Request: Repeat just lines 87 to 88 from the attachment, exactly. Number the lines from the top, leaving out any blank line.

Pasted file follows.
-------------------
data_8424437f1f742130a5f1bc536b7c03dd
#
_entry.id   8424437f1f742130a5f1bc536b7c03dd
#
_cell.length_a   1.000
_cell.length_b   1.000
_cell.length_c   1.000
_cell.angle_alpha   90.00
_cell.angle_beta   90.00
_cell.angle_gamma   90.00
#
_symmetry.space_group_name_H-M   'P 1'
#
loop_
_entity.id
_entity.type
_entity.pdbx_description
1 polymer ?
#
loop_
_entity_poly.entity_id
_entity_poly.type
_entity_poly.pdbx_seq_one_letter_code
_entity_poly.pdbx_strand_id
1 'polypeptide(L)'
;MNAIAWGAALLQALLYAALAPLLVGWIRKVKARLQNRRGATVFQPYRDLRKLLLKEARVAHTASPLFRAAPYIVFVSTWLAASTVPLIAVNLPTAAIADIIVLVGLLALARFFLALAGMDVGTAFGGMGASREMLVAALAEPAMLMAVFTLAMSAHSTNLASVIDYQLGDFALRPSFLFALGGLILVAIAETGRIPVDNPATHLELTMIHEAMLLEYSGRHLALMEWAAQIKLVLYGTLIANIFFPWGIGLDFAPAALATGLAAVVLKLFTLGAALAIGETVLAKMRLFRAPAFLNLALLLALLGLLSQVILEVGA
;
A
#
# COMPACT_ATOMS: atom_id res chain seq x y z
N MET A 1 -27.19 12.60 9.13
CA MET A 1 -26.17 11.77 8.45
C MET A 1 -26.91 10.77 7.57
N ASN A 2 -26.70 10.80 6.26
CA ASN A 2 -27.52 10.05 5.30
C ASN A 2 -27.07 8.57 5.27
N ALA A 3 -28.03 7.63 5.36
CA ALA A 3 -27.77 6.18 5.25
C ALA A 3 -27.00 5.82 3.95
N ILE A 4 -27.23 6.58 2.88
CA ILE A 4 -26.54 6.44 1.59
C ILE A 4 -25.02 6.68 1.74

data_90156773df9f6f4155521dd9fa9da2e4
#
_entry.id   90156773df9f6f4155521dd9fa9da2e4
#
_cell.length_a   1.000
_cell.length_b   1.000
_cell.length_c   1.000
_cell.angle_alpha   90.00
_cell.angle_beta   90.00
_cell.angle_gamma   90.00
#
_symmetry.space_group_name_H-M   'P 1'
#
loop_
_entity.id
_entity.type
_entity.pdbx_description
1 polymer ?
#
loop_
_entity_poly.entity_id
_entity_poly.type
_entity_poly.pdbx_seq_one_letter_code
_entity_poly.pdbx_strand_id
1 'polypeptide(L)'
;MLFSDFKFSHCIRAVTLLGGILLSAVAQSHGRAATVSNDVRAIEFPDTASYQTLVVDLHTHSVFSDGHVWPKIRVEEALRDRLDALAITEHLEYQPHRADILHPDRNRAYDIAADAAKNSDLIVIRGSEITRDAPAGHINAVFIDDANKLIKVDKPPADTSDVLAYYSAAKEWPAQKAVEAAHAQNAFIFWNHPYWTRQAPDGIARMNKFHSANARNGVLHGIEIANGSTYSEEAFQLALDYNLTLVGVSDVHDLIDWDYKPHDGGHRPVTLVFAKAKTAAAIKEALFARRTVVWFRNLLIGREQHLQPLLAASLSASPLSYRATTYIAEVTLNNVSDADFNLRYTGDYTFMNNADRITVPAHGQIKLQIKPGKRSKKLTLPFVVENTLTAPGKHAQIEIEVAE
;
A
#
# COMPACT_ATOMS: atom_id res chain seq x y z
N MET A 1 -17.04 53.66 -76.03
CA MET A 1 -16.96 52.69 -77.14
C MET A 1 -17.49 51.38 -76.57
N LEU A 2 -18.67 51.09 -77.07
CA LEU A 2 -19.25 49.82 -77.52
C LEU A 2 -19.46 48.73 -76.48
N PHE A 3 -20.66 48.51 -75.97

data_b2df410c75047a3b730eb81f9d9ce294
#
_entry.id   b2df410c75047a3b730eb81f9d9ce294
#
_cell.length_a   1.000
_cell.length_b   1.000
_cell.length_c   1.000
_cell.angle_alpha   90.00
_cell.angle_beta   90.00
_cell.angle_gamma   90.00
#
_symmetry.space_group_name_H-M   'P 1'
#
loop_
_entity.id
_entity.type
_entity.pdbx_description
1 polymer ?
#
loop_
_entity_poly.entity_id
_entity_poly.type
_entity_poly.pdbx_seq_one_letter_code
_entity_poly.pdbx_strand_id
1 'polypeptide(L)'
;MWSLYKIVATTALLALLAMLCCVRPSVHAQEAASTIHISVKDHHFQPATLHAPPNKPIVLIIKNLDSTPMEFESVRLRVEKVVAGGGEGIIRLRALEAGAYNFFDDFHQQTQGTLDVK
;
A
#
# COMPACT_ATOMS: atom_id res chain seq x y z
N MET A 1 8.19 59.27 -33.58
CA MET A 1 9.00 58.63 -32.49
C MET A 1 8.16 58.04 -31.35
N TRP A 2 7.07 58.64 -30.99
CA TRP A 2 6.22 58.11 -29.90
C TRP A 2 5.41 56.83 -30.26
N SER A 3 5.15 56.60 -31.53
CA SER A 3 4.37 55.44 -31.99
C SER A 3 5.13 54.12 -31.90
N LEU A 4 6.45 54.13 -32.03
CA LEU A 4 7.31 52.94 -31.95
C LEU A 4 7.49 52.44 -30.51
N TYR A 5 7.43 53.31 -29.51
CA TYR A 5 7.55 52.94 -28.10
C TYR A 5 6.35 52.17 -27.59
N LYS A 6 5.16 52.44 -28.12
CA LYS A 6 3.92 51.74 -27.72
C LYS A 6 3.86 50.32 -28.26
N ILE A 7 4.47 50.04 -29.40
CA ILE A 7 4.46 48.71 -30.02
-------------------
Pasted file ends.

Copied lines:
_cell.angle_alpha   90.00
_cell.angle_beta   90.00